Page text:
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Bradford family enjoys simple past times in Back In Time For Tea

LESLEY Ellis soon got used to coming down for breakfast and finding strangers re-arranging her kitchen cupboards.

Last summer, the Bradford mum and her family handed their home to a television crew who transformed it, with intricate period detail, into a house of the past – changing with each decade of the past century.

The Ellis family – John and Lesley and their children Caitlin, Freya and Harvey – are the stars of BBC2’s Back In Time For Tea, exploring daily life for working people in the North. Presented by Sara Cox and Bradford-born Anita Rani, the series looks at the food families ate, their work and leisure time; reflecting changes in society from 1918 to the present.

Lesley applied after spotting an ad on Facebook. In the first episode, which aired this week, we met the Ellis family as the First World War ended. Their spacious Low Moor home was halved to the size of a two-up two-down and they dined on bread, lard and tripe. “The first episode, from 1918 to 1939, was one of my favourites because life was so simple,” said Lesley. “There was a strong sense of family and community. In the present day we’re so scattered at home – the kids are in their bedrooms on the Playstation and watching Netflix, John is on his laptop in the living room, I’m in the kitchen – but in the 1920s and 30s we had to spend time together, which was fantastic.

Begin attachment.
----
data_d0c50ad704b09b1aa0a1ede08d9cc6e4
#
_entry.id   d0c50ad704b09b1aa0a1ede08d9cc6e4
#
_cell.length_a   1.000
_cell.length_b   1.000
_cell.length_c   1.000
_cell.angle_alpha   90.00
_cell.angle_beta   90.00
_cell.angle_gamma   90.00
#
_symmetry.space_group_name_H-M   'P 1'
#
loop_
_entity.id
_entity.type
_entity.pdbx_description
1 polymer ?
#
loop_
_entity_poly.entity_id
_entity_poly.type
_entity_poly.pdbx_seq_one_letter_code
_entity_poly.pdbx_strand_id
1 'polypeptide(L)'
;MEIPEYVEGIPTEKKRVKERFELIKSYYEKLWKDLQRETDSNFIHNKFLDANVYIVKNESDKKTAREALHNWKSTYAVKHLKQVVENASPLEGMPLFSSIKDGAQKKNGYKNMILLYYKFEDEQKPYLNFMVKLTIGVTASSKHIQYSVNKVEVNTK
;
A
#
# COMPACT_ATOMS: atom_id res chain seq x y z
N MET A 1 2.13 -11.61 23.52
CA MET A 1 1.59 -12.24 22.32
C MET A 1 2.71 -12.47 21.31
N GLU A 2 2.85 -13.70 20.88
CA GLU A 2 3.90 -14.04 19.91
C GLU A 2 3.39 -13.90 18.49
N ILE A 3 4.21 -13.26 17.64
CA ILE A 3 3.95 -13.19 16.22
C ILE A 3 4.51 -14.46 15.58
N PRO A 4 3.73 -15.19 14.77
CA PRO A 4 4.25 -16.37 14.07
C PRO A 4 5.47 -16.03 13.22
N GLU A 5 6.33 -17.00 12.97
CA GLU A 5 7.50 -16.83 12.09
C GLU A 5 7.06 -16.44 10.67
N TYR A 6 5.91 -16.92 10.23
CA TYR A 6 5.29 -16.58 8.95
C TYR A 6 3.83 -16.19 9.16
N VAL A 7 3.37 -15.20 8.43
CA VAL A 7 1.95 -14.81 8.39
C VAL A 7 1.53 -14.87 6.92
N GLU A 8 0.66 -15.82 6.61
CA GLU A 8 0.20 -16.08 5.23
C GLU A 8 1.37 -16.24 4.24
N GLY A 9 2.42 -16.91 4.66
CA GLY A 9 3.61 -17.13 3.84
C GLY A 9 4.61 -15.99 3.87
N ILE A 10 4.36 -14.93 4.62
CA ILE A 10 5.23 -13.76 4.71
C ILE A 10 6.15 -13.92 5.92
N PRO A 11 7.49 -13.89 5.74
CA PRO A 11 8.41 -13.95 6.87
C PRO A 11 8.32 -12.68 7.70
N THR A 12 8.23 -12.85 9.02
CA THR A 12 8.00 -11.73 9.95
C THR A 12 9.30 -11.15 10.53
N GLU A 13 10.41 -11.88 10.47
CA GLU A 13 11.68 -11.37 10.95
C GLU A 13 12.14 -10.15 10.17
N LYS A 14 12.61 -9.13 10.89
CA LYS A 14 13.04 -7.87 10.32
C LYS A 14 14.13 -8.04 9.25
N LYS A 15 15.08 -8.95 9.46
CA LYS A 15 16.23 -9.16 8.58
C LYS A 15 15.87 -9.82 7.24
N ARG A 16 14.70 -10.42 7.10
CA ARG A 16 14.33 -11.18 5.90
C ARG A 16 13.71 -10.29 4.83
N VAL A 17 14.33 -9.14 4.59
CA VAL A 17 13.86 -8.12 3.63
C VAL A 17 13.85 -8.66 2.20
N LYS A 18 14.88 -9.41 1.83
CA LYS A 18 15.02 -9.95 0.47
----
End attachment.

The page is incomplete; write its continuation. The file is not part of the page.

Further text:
“It’s made us realise how hard life was, but we enjoyed the simplicity. It’s been a great experience, as a family.”

Lesley, who used to run a catering business, enjoyed making family meals down the decades. “Because they kept changing the house, I had to get to know my kitchen again. Everything was in a different place,” she said. “I’d be saying: ‘Do we have a grater?’ I didn’t know what food we had until we looked in the cupboards. I enjoy cooking from scratch, but I missed my food processor! The tripe didn’t go down well, and we didn’t like oysters, but that was working-class food back then. Rationing improved our diet from the pre-war years. For me, 1970s convenience food was awful. We don’t normally eat processed food, I found it sad to see so much branded, mass-produced food in the 70s and 80s.”

As a wife and mother, Lesley found the 1960s most challenging. “Everyone else had a life and I played Patience,” she said. “Youth culture had kicked off, the kids were out at coffee shops and John was in the pub. I was stuck at home but, listening to wonderful 60s records on our beautiful radiogram, I thought of my grandma, who would’ve been the age I am now, and my parents, who met in 1965 and listened to those records too.”

Back in Time for Tea is on Tuesdays on BBC2 at 8pm

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